Wednesday 11 July 2018
Many people are surprised to hear chisels described as precision instruments, but they can be if prepared and used well.
Let's take a vertical paring task. Or, rather, lets not. My preference in vertical cutting is to chop, using a mallet with restrained taps to persuade the chisel through the timber.
Keeping the cut square is the vital factor, and here you'll find a wealth of different ideas out there. Rob Cosman seems to be able just to do it with uncanny accuracy; some craftspeople clamp a guide block against the line. My preferred method – a la Charlesworth – is to sit down on a stool, sighting through to a square behind the chisel. It's easy, reliable and takes virtually no practice to get it right every time – and it's restful for the feet.
It's the old mantra – take time, take care. With the work secured to the bench using a clamp or holdfast, put the mallet down where you can see it out of the corner of your eye and use two hands to position the chisel. The holding hand should be steadied – I rest my wrist or heel of the hand on the top of the holdfast – while you pick up the mallet and lightly make that first, definitive tap. That should secure the chisel in the timber and you can begin to tap toward the half-way point. After a number of light cuts, release the clamp, turn the timber over (brushing away any debris that might dent the timber) and repeat from the other side. Light cuts are the order of the day: a sharp chisel should take fine, continuous end-grain shavings.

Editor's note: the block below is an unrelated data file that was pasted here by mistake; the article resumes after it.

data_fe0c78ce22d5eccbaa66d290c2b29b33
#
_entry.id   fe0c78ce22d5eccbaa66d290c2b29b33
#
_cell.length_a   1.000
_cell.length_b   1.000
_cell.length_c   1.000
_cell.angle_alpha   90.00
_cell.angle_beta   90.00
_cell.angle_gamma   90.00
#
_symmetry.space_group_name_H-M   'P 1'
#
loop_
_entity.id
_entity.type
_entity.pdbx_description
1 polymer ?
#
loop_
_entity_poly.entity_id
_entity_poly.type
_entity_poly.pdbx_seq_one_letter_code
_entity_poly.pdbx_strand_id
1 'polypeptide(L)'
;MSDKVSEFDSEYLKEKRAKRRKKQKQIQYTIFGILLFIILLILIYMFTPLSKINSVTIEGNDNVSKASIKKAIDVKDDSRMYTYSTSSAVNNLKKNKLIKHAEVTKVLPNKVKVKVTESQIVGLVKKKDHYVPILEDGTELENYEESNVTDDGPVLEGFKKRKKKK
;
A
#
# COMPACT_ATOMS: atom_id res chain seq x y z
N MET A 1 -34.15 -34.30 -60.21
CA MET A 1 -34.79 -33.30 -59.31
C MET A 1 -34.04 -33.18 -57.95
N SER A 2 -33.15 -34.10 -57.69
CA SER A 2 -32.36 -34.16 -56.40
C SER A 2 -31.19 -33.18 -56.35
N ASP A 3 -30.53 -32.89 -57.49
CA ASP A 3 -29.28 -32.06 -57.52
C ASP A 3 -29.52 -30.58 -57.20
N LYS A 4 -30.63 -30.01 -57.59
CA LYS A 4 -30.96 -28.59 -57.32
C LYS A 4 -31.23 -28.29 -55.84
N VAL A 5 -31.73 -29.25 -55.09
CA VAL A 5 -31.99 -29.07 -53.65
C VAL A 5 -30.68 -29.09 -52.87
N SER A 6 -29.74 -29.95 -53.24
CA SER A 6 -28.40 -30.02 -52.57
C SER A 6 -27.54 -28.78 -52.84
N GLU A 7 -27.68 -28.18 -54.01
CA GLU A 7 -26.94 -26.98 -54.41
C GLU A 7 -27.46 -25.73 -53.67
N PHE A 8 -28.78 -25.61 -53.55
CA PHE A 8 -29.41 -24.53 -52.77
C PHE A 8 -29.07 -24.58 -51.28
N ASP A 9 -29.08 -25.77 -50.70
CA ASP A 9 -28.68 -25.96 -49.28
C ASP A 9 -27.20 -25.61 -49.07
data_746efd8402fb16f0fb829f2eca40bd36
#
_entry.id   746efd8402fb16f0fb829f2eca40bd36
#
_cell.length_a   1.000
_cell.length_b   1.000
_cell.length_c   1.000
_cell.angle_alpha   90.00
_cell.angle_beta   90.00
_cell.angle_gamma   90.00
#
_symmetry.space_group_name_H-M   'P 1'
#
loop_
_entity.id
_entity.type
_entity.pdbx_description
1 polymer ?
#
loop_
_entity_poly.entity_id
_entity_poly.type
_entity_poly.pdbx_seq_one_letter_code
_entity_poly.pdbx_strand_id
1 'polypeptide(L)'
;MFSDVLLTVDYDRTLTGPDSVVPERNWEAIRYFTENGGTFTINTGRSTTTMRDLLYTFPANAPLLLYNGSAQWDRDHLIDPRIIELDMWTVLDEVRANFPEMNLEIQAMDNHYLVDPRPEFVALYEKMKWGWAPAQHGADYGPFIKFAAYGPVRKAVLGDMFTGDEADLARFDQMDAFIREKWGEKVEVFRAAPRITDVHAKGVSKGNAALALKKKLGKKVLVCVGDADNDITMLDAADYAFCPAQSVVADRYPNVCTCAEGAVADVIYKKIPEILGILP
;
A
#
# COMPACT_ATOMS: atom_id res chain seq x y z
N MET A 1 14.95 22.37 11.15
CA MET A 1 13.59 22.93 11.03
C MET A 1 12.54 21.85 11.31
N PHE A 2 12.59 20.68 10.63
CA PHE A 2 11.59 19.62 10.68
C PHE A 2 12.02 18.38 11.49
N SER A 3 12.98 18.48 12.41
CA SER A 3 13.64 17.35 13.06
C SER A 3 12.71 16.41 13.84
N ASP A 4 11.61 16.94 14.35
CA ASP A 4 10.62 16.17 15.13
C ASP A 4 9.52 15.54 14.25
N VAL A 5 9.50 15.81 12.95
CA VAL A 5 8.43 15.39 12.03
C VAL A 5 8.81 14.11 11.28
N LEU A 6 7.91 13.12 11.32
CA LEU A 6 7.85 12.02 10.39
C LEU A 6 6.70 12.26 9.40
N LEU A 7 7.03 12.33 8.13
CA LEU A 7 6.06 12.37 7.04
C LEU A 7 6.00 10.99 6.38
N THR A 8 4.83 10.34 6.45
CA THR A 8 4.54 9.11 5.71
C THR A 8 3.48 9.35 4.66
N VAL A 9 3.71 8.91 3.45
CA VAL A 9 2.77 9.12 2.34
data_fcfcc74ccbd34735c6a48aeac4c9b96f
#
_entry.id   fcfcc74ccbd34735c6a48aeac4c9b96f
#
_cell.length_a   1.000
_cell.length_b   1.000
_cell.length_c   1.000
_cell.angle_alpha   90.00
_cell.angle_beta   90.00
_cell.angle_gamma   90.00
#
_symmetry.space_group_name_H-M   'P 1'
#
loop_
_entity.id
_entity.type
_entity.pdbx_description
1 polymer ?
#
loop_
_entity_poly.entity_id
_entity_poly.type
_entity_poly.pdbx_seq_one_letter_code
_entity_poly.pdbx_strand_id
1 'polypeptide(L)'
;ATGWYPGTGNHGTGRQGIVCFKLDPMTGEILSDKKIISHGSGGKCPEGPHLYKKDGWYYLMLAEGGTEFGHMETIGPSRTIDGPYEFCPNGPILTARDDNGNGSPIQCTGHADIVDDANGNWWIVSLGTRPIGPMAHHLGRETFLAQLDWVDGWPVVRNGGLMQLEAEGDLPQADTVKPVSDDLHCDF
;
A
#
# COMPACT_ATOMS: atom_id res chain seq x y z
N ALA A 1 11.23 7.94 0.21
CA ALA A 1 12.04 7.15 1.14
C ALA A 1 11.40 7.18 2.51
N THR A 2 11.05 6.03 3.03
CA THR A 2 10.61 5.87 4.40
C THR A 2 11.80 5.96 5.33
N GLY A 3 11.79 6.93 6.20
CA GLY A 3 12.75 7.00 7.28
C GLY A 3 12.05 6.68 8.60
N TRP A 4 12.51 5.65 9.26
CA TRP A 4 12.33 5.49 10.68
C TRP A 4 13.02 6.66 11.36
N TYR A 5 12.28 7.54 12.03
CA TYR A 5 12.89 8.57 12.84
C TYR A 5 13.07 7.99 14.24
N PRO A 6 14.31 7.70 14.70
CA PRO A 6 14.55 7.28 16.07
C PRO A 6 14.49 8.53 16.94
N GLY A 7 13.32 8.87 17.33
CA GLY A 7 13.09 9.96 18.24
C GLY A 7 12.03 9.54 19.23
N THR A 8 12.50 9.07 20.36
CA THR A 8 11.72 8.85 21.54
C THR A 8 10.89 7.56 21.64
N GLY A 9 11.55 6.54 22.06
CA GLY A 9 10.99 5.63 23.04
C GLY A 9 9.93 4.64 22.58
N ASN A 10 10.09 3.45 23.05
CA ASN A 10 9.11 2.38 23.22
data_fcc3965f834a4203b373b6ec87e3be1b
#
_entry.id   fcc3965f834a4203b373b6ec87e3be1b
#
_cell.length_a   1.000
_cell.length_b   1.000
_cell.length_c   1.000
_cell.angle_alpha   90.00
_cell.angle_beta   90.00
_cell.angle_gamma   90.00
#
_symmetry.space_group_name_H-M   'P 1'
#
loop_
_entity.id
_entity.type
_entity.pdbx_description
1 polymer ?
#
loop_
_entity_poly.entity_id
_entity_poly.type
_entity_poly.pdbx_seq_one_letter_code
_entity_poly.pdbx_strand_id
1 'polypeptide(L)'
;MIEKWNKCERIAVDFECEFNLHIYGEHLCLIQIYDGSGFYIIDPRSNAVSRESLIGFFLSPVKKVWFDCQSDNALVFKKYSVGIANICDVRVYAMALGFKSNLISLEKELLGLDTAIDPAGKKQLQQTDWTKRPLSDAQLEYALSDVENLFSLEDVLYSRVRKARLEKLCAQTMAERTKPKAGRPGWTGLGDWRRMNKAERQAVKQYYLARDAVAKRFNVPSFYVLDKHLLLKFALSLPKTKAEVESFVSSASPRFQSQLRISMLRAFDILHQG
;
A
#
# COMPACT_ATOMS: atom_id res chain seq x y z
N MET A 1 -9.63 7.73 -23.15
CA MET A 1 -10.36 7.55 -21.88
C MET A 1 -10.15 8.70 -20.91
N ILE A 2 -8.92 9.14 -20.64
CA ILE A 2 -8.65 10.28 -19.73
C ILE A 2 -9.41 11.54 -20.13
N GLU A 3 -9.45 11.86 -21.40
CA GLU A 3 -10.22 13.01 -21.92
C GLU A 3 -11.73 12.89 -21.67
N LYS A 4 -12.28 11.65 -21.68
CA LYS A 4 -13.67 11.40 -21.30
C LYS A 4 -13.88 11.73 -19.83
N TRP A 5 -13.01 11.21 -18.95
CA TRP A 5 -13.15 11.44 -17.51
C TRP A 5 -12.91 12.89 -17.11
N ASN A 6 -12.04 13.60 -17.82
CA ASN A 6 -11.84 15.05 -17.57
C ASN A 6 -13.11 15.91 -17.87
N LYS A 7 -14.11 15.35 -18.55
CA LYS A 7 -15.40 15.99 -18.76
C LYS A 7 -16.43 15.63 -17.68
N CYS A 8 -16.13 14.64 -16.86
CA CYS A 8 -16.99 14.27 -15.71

Beware the wedge effect – especially near the line. The bevel will want to push the chisel back as it enters the timber, making the cut heavier and less precise than intended. The answers to this are a razor edge and very light cuts. The final cut should only be made when there's just a fraction of a millimetre of waste remaining. Then, feel the edge seat in the cut line, sight to the square, lightly tap the chisel to secure it and then tap it through to the half-way point before again reversing the timber and repeating.
Really, this article – indeed, the whole series – has all been about care and attention: take time to prepare the tools, handle them with love and respect, and set up each individual cut meticulously. Then let the tool do the work – you just take the glory.
As always, I heartily recommend David Charlesworth's DVDs, and in this case there are two: Precision Preparation of Chisels for Accurate Joinery covers the essential choice and preparation, and Chisel Techniques for Precision Joinery David uses a single-lap dovetail joint to demonstrate chopping and paring techniques.
Both these DVDs are invaluable to anyone wanting to improve their woodworking; I've given you a flavour of them, but why not watch the master at work?